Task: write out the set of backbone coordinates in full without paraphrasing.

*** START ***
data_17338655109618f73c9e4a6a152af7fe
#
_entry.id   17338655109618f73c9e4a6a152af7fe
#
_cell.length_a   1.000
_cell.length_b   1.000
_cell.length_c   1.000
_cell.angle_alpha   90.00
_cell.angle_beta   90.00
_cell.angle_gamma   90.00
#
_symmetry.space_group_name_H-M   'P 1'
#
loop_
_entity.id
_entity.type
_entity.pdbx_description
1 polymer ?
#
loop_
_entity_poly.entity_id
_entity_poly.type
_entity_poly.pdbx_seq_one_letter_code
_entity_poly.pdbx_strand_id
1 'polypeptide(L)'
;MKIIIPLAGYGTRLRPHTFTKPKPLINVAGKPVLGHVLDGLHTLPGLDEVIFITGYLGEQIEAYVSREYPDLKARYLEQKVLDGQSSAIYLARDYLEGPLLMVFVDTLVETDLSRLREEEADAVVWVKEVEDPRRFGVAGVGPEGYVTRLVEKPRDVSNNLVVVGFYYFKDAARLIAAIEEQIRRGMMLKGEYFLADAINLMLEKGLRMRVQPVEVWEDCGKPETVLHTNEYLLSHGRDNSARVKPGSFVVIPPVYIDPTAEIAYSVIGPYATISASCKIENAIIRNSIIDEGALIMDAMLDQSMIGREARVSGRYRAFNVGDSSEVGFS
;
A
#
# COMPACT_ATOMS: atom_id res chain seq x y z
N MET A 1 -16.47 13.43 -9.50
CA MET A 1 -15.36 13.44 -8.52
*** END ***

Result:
data_17338655109618f73c9e4a6a152af7fe
#
_entry.id   17338655109618f73c9e4a6a152af7fe
#
_cell.length_a   1.000
_cell.length_b   1.000
_cell.length_c   1.000
_cell.angle_alpha   90.00
_cell.angle_beta   90.00
_cell.angle_gamma   90.00
#
_symmetry.space_group_name_H-M   'P 1'
#
loop_
_entity.id
_entity.type
_entity.pdbx_description
1 polymer ?
#
loop_
_entity_poly.entity_id
_entity_poly.type
_entity_poly.pdbx_seq_one_letter_code
_entity_poly.pdbx_strand_id
1 'polypeptide(L)'
;MKIIIPLAGYGTRLRPHTFTKPKPLINVAGKPVLGHVLDGLHTLPGLDEVIFITGYLGEQIEAYVSREYPDLKARYLEQKVLDGQSSAIYLARDYLEGPLLMVFVDTLVETDLSRLREEEADAVVWVKEVEDPRRFGVAGVGPEGYVTRLVEKPRDVSNNLVVVGFYYFKDAARLIAAIEEQIRRGMMLKGEYFLADAINLMLEKGLRMRVQPVEVWEDCGKPETVLHTNEYLLSHGRDNSARVKPGSFVVIPPVYIDPTAEIAYSVIGPYATISASCKIENAIIRNSIIDEGALIMDAMLDQSMIGREARVSGRYRAFNVGDSSEVGFS
;
A
#
# COMPACT_ATOMS: atom_id res chain seq x y z
N MET A 1 -16.47 13.43 -9.50
CA MET A 1 -15.36 13.44 -8.52